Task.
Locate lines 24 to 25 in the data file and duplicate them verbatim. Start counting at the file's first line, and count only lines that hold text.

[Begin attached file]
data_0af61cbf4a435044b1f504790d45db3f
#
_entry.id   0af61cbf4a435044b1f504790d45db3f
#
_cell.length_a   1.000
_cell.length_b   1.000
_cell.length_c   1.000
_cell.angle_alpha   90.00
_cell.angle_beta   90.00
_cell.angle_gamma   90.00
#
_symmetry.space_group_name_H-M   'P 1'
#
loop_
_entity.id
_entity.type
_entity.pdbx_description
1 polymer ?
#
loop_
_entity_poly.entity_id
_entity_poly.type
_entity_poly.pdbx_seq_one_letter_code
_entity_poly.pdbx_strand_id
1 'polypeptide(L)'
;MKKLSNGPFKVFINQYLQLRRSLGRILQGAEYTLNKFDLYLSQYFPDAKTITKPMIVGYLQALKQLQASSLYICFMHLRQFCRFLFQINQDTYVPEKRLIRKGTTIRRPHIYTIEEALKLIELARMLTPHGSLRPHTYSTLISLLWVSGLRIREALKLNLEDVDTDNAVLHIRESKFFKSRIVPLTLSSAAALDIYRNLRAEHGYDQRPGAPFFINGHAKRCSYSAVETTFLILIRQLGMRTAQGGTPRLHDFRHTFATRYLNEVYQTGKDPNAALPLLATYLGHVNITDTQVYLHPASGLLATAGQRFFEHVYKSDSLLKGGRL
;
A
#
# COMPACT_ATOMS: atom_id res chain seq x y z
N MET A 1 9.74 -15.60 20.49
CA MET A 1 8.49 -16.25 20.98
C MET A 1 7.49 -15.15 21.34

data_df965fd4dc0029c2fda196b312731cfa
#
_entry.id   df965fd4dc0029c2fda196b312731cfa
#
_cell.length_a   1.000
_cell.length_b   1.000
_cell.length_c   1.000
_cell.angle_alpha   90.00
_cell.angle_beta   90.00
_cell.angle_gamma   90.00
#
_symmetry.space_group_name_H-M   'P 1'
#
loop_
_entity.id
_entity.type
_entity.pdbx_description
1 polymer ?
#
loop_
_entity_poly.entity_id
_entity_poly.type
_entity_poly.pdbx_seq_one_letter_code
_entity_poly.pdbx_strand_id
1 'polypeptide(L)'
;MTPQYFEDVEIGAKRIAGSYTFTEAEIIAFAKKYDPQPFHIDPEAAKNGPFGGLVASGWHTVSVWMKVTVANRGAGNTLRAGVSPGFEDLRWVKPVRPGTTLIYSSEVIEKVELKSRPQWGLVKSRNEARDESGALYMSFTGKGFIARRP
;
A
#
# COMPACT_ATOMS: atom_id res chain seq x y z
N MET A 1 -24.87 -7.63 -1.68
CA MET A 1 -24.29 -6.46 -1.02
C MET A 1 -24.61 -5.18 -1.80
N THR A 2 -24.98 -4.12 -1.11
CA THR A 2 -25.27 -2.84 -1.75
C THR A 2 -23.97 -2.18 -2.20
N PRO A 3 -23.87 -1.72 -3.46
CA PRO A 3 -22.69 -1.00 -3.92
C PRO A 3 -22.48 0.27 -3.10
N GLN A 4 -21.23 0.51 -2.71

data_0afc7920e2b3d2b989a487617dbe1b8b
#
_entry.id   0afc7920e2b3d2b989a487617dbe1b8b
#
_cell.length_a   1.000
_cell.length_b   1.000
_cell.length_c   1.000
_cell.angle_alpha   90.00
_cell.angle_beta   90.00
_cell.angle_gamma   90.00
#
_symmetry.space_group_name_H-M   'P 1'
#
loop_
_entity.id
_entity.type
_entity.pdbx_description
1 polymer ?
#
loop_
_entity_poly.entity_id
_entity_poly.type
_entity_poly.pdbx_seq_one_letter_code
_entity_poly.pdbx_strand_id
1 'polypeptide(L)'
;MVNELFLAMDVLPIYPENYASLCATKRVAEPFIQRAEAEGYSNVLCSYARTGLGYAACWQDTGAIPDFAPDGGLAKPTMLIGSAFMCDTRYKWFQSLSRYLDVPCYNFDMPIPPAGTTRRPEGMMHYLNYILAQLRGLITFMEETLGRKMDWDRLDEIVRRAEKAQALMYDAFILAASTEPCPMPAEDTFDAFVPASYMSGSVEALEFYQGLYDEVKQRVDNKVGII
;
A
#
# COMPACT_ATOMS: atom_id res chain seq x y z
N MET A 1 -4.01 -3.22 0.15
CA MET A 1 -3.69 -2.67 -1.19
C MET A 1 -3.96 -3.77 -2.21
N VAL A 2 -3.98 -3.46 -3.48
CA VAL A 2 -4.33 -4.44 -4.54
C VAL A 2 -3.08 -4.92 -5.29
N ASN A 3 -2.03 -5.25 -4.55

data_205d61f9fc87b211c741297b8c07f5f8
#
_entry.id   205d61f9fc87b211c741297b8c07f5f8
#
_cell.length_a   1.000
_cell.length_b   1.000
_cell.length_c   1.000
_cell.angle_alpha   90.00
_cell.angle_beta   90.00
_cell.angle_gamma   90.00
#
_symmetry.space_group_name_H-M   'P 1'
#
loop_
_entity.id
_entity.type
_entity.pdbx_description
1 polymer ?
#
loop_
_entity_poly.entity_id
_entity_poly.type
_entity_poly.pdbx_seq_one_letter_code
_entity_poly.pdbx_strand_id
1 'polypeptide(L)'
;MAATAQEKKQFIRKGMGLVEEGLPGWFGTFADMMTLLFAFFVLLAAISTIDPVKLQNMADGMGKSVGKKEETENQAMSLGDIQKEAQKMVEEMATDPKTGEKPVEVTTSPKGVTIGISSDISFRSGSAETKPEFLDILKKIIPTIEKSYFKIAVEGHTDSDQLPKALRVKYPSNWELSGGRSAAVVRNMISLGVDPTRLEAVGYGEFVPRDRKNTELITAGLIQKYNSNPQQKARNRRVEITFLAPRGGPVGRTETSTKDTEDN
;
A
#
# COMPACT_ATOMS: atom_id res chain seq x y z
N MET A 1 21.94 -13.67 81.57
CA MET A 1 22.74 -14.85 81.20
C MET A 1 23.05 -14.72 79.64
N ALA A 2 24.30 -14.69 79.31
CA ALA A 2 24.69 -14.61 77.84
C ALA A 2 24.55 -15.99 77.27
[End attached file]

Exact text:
_entity_poly.pdbx_strand_id
1 'polypeptide(L)'